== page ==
Now Craig is bothered by the seeming paradox above because he does not understand that, normally, when a hotel is said to be "full", it means two things:
- All the rooms have guests.
- No more guests can be accommodated (because no more new rooms can be added to the hotel)
These two conclusion apply only to hotels that have a finite number of rooms, because if they were full, and no more rooms could be added to the hotel, obviously no more people could check in. However, in an infinite hotel, you can add as many rooms as you like, because per definition it is an infinite hotel, and adding more rooms does not change the fact that it still the same hotel because it still would have an infinite number of rooms. Suppose for example, that instead of taking all the pains to shift an infinite number of guests whenever a new guest arrived, we just built a new room in front of room #1. Then we could shift down the numberings of all the rooms by one, i.e. calling the new room #1 and the old #1 room #2, and so on. The hotel has one more room, and one more guest, but it still has an infinite number of rooms, so it still is the same Hilbert's hotel. In this way, we can see that there's nothing paradoxical about accommodating additional new guests in an infinite hotel. (An alternative scenario would be that no new rooms are added, but that the room shifting would go on to infinity and forever. As there's no reason why the shifting should ever end, there's nothing paradoxical in this scenario either.)
Here's the second main seeming paradox Craig bases his arguments on.
“Equally curious, according to the mathematicians, there are now no more persons in the hotel than there were before: the number is just infinite. But how can this be?.... How can there not be one more person in the hotel than before?.... And, again, strangely enough, [after infinity of additional guests is accommodated] the number of guests in the hotel is the same after the infinity of new guests checks in as before, even though there were as many new guests as old guests…. And yet there would never be one single person more in the hotel than before.” (198)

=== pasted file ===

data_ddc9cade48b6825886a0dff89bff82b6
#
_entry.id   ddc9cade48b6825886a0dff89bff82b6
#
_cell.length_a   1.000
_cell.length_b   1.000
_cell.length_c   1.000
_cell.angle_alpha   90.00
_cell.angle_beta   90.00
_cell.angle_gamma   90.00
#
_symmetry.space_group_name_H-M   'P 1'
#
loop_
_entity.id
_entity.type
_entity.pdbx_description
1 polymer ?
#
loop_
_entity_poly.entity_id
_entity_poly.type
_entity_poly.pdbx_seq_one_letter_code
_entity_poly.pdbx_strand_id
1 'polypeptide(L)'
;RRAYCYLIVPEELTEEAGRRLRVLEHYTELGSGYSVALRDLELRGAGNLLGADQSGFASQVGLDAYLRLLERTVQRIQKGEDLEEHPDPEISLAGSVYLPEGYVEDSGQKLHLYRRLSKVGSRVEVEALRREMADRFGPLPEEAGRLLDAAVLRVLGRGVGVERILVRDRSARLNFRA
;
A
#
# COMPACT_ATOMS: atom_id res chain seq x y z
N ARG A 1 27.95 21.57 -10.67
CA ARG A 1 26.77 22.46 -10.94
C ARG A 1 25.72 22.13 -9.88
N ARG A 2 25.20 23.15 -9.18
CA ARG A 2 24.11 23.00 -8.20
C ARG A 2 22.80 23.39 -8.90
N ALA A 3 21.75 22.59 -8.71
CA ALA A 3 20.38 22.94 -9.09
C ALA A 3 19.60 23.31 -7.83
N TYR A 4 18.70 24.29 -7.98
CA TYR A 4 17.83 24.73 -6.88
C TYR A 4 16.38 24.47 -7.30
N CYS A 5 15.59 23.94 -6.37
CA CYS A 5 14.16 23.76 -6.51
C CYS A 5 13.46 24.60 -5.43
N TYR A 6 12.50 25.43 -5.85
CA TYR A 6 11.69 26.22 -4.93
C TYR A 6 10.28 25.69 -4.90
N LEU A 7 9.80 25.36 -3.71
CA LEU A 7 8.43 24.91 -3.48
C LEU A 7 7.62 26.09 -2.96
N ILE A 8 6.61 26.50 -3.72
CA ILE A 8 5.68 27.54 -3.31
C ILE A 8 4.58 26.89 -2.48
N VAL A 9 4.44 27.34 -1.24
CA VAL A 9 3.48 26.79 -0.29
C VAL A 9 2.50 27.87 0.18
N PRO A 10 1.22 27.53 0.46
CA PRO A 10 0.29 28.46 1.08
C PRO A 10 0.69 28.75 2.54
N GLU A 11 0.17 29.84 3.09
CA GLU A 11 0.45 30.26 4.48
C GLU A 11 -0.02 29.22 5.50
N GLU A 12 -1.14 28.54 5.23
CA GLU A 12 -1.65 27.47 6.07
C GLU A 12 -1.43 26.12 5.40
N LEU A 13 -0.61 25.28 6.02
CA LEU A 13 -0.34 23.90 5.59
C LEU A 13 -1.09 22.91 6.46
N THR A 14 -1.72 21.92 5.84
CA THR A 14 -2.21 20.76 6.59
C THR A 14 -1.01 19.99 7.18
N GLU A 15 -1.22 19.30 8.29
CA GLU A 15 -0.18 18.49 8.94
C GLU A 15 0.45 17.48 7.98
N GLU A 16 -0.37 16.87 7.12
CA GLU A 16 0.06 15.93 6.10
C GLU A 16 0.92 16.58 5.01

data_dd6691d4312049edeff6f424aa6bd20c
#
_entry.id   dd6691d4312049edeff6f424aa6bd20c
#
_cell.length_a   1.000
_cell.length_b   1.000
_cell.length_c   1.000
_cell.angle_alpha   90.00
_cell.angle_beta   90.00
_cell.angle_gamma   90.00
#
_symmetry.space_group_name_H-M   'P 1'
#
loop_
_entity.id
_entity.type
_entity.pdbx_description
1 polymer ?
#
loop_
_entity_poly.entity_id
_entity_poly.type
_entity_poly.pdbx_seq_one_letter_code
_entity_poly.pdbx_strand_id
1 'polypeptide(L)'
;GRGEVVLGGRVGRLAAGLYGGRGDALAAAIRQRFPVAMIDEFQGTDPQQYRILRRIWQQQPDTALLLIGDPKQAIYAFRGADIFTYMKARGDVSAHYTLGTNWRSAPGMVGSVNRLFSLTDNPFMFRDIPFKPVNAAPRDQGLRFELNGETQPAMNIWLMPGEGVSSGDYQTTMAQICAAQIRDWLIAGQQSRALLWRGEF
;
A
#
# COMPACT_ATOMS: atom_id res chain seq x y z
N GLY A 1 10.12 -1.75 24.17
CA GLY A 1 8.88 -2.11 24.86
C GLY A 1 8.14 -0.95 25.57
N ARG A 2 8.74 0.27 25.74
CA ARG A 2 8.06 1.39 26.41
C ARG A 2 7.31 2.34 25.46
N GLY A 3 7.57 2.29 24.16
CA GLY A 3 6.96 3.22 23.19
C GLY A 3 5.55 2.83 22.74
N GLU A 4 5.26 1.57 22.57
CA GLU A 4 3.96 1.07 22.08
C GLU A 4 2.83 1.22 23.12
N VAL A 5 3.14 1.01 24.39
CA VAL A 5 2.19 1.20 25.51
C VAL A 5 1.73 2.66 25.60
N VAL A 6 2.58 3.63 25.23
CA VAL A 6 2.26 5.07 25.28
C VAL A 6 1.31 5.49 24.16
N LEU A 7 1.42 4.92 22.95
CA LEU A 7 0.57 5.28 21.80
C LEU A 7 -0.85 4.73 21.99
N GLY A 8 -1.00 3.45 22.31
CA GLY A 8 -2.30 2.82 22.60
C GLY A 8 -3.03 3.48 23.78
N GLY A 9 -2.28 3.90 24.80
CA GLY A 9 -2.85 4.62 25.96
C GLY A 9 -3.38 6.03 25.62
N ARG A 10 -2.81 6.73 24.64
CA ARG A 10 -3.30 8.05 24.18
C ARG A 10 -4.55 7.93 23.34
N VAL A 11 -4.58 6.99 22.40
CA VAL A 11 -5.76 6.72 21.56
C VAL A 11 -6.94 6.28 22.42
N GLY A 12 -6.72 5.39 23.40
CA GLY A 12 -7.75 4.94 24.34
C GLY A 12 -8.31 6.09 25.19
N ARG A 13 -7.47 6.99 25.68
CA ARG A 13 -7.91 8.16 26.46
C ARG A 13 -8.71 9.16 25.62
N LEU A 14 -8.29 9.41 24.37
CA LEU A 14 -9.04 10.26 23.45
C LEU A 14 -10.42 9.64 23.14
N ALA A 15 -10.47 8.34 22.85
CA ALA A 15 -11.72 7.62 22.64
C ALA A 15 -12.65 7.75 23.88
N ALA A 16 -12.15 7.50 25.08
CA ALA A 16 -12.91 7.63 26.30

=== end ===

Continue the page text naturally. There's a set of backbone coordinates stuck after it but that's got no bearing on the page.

All the muddle that Craig has gotten himself into seems to stem from the fact that he does not understand what 'infinity' means. He thinks that it would be paradoxical if a number was added to infinity but the sum would nevertheless equal infinity. I believe that this is mainly because Craig seems to think that infinity is some specific number, although he doesn't know what it is. But infinity is not any specific number. When we say that something is 'infinite' we simply mean to say that it does not have a boundary or limit, that if we tried to measure it, we would never finish, and that if we tried to count an infinite number of things, we would also never finish. We do not mean to say that that something is extremely large, but that we don't know how large, or that an infinite number of rooms is very many, but we don't know how many. Therefore, when we say that Hilbert's Hotel has an infinite number of rooms, we mean to say that there are countless number of rooms, that if we tried to count the number of rooms, we would never finish. Because even if new rooms are added to the hotel, the hotel, although it would have additional rooms, would still have countless number of rooms, we understand that the hotel still has an infinite number of rooms. So because adding a room to a countless number of rooms does not change the fact that the number of rooms is countless, we say that the hotel still has an infinite number of rooms or guests within it. It does not mean that an additional guests or rooms were not checked in or that "there would never be one single person more in the hotel than before” as more guests were added.
Therefore, as we can see from above, Hilbert's Hotel is not a paradox, and fails to prove that infinity cannot exist in reality.
Peterson, Michael, William Hasker, Bruce Reichenbach, and David Basinger. Philosophy of Religion: Selected Readings. New York: Oxford UP, 2010. Print.